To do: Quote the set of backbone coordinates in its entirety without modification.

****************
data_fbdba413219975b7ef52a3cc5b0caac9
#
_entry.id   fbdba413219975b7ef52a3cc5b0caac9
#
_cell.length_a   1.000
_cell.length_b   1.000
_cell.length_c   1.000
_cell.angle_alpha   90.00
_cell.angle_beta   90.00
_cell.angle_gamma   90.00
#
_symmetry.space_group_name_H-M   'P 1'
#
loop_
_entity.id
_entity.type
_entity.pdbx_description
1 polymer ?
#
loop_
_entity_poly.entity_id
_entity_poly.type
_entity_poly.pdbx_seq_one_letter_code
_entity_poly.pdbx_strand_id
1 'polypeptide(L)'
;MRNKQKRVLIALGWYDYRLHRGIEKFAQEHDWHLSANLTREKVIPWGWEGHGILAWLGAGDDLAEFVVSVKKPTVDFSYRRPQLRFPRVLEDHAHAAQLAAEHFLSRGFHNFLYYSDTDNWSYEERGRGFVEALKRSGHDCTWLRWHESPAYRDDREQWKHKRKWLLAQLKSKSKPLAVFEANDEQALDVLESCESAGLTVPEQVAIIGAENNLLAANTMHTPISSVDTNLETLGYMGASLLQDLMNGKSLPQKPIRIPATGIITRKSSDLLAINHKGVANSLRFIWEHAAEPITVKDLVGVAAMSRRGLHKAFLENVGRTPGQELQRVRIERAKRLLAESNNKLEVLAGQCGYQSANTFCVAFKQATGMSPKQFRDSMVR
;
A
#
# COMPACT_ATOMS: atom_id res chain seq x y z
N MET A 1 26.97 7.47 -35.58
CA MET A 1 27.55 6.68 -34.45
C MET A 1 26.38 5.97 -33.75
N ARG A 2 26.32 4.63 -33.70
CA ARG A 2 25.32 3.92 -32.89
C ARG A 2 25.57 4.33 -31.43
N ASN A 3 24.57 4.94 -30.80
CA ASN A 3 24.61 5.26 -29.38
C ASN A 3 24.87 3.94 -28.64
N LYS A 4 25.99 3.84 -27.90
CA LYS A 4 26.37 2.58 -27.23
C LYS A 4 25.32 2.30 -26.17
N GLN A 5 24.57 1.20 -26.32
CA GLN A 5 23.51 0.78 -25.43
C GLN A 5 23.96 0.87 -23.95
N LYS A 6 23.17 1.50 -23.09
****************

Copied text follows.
data_fbdba413219975b7ef52a3cc5b0caac9
#
_entry.id   fbdba413219975b7ef52a3cc5b0caac9
#
_cell.length_a   1.000
_cell.length_b   1.000
_cell.length_c   1.000
_cell.angle_alpha   90.00
_cell.angle_beta   90.00
_cell.angle_gamma   90.00
#
_symmetry.space_group_name_H-M   'P 1'
#
loop_
_entity.id
_entity.type
_entity.pdbx_description
1 polymer ?
#
loop_
_entity_poly.entity_id
_entity_poly.type
_entity_poly.pdbx_seq_one_letter_code
_entity_poly.pdbx_strand_id
1 'polypeptide(L)'
;MRNKQKRVLIALGWYDYRLHRGIEKFAQEHDWHLSANLTREKVIPWGWEGHGILAWLGAGDDLAEFVVSVKKPTVDFSYRRPQLRFPRVLEDHAHAAQLAAEHFLSRGFHNFLYYSDTDNWSYEERGRGFVEALKRSGHDCTWLRWHESPAYRDDREQWKHKRKWLLAQLKSKSKPLAVFEANDEQALDVLESCESAGLTVPEQVAIIGAENNLLAANTMHTPISSVDTNLETLGYMGASLLQDLMNGKSLPQKPIRIPATGIITRKSSDLLAINHKGVANSLRFIWEHAAEPITVKDLVGVAAMSRRGLHKAFLENVGRTPGQELQRVRIERAKRLLAESNNKLEVLAGQCGYQSANTFCVAFKQATGMSPKQFRDSMVR
;
A
#
# COMPACT_ATOMS: atom_id res chain seq x y z
N MET A 1 26.97 7.47 -35.58
CA MET A 1 27.55 6.68 -34.45
C MET A 1 26.38 5.97 -33.75
N ARG A 2 26.32 4.63 -33.70
CA ARG A 2 25.32 3.92 -32.89
C ARG A 2 25.57 4.33 -31.43
N ASN A 3 24.57 4.94 -30.80
CA ASN A 3 24.61 5.26 -29.38
C ASN A 3 24.87 3.94 -28.64
N LYS A 4 25.99 3.84 -27.90
CA LYS A 4 26.37 2.58 -27.23
C LYS A 4 25.32 2.30 -26.17
N GLN A 5 24.57 1.20 -26.32
CA GLN A 5 23.51 0.78 -25.43
C GLN A 5 23.96 0.87 -23.95
N LYS A 6 23.17 1.50 -23.09